In some ways, the making of The King’s Speech is as remarkable as the inspiring tale it tells. What started as a stage reading of a passion project in a small London theater ended up as a runaway critical and commercial hit that was nominated for twelve Academy Awards, winning four of them––Best Picture, Best Director (Tom Hooper), Best Actor (Colin Firth), and Best Original Screenplay (David Seidler). For Seidler, the story of Prince Albert, Duke of York (Firth), overcoming his stuttering with the help of Australian speech therapist Lionel Logue (Geoffrey Rush) before leading his country as King George VI was deeply personal. Having developed a stammer as a young man from the trauma of losing his grandparents during the Holocaust, Seidler found hope in the King’s example. “‘Listen to the King,’ my parents would tell me, 'he was much worse than you,”’ Seidler remembers. In his screenplay, Seidler transformed this tale of a speech impediment into a historical lesson about a king finding his voice when his people needed him most. USA Today notes that “Firth's performance communicates the psychic agony of a painfully shy man thrust into a highly public position and paralyzed by the idea that an empire hangs on his every word”––as well as power to overcome it.
Dallas Buyers Club’s new lease on life
When Craig Borten first meet Ron Woodroof, the subject of Dallas Buyers Club, the part-time electrician rodeo rider seemed like a character from a movie. "He was this enigmatic character: wearing a cowboy hat, incredibly raw about women, about drugs, about AIDS,” Borten tells the Los Angeles Times. “I remember thinking 'This is bigger than life itself.'" Woodroof, a heterosexual cowboy who bucked the system to smuggle in drugs after he contracted HIV, was indeed a character straight out of the American imagination. After 20 years, many drafts, different directors, and different actors, Dallas Buyers Club––directed by Jean-Marc Vallée with Matthew McConaughey as Woodroof––finally hit theaters. Beneath the character’s bluster and outlaw persona, McConaughey discovered a remarkable human being who overcame his own fears by helping others. In a strange way his disease gave him a new lease on life. “That was the first time when he had purpose in his life, ironically because he was having to fight for his life," McConaughey tells The Independent. Both McConaughey and his co-star, Jared Leto, ended up winning a Golden Globe, a SAG Award, and Oscar for their stirring performances. For McConaughey, the key to playing Woodroof was never pretending he was something he wasn’t. “Ron was never the saint carrying the white flag to Washington DC,” he told The Shortlist. “Yet people are seeing the humanity coming out of this guy, and enjoying the fact that they’re going, ‘I couldn’t stand him, but jeez, I’m rooting for him.’”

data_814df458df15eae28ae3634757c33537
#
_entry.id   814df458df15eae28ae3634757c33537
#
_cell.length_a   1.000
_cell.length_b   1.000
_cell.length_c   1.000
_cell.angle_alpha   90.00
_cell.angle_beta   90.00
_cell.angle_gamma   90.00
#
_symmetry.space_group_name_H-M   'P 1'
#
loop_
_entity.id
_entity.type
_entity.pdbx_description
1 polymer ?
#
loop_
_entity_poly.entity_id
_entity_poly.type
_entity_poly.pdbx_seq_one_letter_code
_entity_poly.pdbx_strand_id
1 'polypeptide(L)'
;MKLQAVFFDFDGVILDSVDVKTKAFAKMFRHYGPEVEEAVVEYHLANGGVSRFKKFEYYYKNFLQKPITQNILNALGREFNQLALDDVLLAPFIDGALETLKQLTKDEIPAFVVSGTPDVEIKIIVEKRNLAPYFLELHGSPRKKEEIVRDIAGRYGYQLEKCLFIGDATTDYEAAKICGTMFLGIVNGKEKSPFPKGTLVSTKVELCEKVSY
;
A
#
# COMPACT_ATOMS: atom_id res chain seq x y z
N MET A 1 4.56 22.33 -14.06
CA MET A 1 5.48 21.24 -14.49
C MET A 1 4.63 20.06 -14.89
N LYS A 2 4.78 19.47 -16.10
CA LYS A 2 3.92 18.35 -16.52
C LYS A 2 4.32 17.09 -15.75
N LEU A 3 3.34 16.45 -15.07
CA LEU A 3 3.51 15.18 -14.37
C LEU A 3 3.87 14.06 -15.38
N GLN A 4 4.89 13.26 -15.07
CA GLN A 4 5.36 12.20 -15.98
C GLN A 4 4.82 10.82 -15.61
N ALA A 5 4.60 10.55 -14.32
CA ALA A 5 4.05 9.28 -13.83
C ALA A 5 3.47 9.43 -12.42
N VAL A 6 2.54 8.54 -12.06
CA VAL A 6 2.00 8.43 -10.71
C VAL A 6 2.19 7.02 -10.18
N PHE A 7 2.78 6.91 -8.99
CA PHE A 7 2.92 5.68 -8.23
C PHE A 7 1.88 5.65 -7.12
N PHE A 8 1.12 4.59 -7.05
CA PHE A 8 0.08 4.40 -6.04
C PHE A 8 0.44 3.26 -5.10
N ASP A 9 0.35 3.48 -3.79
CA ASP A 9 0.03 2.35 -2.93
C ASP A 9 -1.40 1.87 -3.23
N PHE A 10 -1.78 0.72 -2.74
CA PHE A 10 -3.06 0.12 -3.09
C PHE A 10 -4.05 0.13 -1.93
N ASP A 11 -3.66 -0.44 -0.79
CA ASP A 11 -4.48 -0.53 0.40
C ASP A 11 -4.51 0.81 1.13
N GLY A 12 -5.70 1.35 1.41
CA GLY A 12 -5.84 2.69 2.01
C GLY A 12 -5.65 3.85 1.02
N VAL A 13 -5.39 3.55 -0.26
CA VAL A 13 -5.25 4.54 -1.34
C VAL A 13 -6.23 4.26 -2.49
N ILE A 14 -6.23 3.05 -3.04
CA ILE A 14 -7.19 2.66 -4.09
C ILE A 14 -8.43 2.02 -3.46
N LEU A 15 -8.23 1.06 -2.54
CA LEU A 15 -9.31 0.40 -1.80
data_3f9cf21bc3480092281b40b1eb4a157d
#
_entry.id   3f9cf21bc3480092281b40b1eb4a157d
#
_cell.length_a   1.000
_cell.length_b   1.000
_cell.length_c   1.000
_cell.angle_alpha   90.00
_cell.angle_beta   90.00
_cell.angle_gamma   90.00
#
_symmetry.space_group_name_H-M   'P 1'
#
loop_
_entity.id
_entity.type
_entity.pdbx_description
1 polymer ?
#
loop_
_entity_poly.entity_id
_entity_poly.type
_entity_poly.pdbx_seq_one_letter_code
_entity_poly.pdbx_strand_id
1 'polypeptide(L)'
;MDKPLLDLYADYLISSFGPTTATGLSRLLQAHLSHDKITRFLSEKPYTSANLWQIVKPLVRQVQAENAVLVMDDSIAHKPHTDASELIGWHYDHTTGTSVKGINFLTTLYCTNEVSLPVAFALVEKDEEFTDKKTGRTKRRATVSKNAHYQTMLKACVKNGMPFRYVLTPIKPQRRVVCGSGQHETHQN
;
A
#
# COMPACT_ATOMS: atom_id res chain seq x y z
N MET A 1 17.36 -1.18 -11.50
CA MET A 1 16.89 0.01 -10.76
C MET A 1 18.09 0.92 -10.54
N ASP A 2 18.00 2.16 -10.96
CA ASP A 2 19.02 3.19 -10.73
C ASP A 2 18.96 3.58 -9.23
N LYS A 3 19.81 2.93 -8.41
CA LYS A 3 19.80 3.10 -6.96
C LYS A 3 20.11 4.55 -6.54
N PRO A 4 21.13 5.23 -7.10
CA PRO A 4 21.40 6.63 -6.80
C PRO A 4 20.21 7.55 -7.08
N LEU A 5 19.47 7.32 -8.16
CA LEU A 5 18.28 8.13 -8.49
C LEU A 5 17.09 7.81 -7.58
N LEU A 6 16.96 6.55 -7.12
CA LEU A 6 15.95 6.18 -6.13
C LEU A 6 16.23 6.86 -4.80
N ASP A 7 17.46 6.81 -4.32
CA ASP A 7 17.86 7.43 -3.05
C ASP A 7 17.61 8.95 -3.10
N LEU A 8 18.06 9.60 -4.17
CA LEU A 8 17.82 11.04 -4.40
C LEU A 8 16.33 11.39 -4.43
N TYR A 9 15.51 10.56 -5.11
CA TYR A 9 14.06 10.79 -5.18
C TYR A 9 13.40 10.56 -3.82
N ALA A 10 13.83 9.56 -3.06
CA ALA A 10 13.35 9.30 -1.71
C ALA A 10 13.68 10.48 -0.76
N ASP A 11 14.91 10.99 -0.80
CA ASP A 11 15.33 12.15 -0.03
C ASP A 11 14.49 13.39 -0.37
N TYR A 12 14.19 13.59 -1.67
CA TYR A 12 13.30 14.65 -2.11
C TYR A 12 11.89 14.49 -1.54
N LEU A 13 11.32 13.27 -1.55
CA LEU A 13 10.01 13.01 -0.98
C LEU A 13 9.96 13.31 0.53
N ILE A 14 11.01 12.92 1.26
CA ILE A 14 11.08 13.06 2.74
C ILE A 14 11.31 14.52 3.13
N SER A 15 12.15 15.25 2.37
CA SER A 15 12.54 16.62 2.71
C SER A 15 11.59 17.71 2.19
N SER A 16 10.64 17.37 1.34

The Miracle Worker performs a miracle all its own
The name Helen Keller is now synonymous with overcoming adversity. But the story of this nearly unreachable deaf-blind child becoming an acclaimed spokesperson for people with disabilities can not be told without including Anne Sullivan, the teacher whose life is dramatized by Arthur Penn’s 1962 The Miracle Worker. William Gibson originally adapted Keller’s 1902 memoir The Story of My Life into a television drama for Playhouse 90 in 1957, before transforming that script into a Broadway stage production in 1959 with Anne Bancroft as Sullivan and Patty Duke as Keller. Encouraged by the play’s success, United Artists wanted to give this intense drama about how Sullivan got Keller to connect with the outside world the Hollywood star treatment. “We'll give you $5 million if you do it with Liz Taylor, $500,000 if you make it with Bancroft," the studio told Penn as a way to entice him to substitute his Broadway cast with known movie stars. But Penn stuck to his guns, keeping the play’s original spirit and players. The film became a sensation, landing the two stars on the cover of Time Magazine, as well as winning them both Oscars –– Best Actress for Bancroft and Best Supporting Actress for Duke.